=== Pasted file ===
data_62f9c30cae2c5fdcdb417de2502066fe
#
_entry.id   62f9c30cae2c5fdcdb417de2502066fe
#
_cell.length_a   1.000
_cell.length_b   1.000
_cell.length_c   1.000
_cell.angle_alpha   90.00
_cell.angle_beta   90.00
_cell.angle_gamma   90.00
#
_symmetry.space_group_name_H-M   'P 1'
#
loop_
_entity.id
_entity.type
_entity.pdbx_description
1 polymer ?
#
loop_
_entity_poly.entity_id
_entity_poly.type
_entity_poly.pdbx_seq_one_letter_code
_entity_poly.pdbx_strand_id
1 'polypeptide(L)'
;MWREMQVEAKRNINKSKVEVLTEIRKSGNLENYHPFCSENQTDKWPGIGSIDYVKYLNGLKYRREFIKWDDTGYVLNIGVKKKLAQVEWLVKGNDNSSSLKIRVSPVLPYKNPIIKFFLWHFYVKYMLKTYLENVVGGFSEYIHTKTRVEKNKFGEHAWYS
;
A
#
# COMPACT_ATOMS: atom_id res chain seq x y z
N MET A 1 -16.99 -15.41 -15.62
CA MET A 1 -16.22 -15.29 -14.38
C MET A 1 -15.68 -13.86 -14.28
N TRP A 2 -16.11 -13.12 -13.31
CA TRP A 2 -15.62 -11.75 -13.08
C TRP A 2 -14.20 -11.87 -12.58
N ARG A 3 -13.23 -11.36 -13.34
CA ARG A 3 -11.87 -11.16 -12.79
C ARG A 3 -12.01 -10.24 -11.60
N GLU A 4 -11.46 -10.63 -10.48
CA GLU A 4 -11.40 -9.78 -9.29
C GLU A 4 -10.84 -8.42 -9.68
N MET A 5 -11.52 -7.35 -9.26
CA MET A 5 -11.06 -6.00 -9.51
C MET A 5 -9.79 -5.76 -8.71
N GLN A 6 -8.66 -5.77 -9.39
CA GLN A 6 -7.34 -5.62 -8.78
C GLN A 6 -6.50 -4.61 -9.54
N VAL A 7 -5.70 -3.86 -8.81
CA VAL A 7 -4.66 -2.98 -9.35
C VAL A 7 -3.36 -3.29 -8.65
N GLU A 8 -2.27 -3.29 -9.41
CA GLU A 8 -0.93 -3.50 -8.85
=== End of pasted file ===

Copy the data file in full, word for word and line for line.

data_62f9c30cae2c5fdcdb417de2502066fe
#
_entry.id   62f9c30cae2c5fdcdb417de2502066fe
#
_cell.length_a   1.000
_cell.length_b   1.000
_cell.length_c   1.000
_cell.angle_alpha   90.00
_cell.angle_beta   90.00
_cell.angle_gamma   90.00
#
_symmetry.space_group_name_H-M   'P 1'
#
loop_
_entity.id
_entity.type
_entity.pdbx_description
1 polymer ?
#
loop_
_entity_poly.entity_id
_entity_poly.type
_entity_poly.pdbx_seq_one_letter_code
_entity_poly.pdbx_strand_id
1 'polypeptide(L)'
;MWREMQVEAKRNINKSKVEVLTEIRKSGNLENYHPFCSENQTDKWPGIGSIDYVKYLNGLKYRREFIKWDDTGYVLNIGVKKKLAQVEWLVKGNDNSSSLKIRVSPVLPYKNPIIKFFLWHFYVKYMLKTYLENVVGGFSEYIHTKTRVEKNKFGEHAWYS
;
A
#
# COMPACT_ATOMS: atom_id res chain seq x y z
N MET A 1 -16.99 -15.41 -15.62
CA MET A 1 -16.22 -15.29 -14.38
C MET A 1 -15.68 -13.86 -14.28
N TRP A 2 -16.11 -13.12 -13.31
CA TRP A 2 -15.62 -11.75 -13.08
C TRP A 2 -14.20 -11.87 -12.58
N ARG A 3 -13.23 -11.36 -13.34
CA ARG A 3 -11.87 -11.16 -12.79
C ARG A 3 -12.01 -10.24 -11.60
N GLU A 4 -11.46 -10.63 -10.48
CA GLU A 4 -11.40 -9.78 -9.29
C GLU A 4 -10.84 -8.42 -9.68
N MET A 5 -11.52 -7.35 -9.26
CA MET A 5 -11.06 -6.00 -9.51
C MET A 5 -9.79 -5.76 -8.71
N GLN A 6 -8.66 -5.77 -9.39
CA GLN A 6 -7.34 -5.62 -8.78
C GLN A 6 -6.50 -4.61 -9.54
N VAL A 7 -5.70 -3.86 -8.81
CA VAL A 7 -4.66 -2.98 -9.35
C VAL A 7 -3.36 -3.29 -8.65
N GLU A 8 -2.27 -3.29 -9.41
CA GLU A 8 -0.93 -3.50 -8.85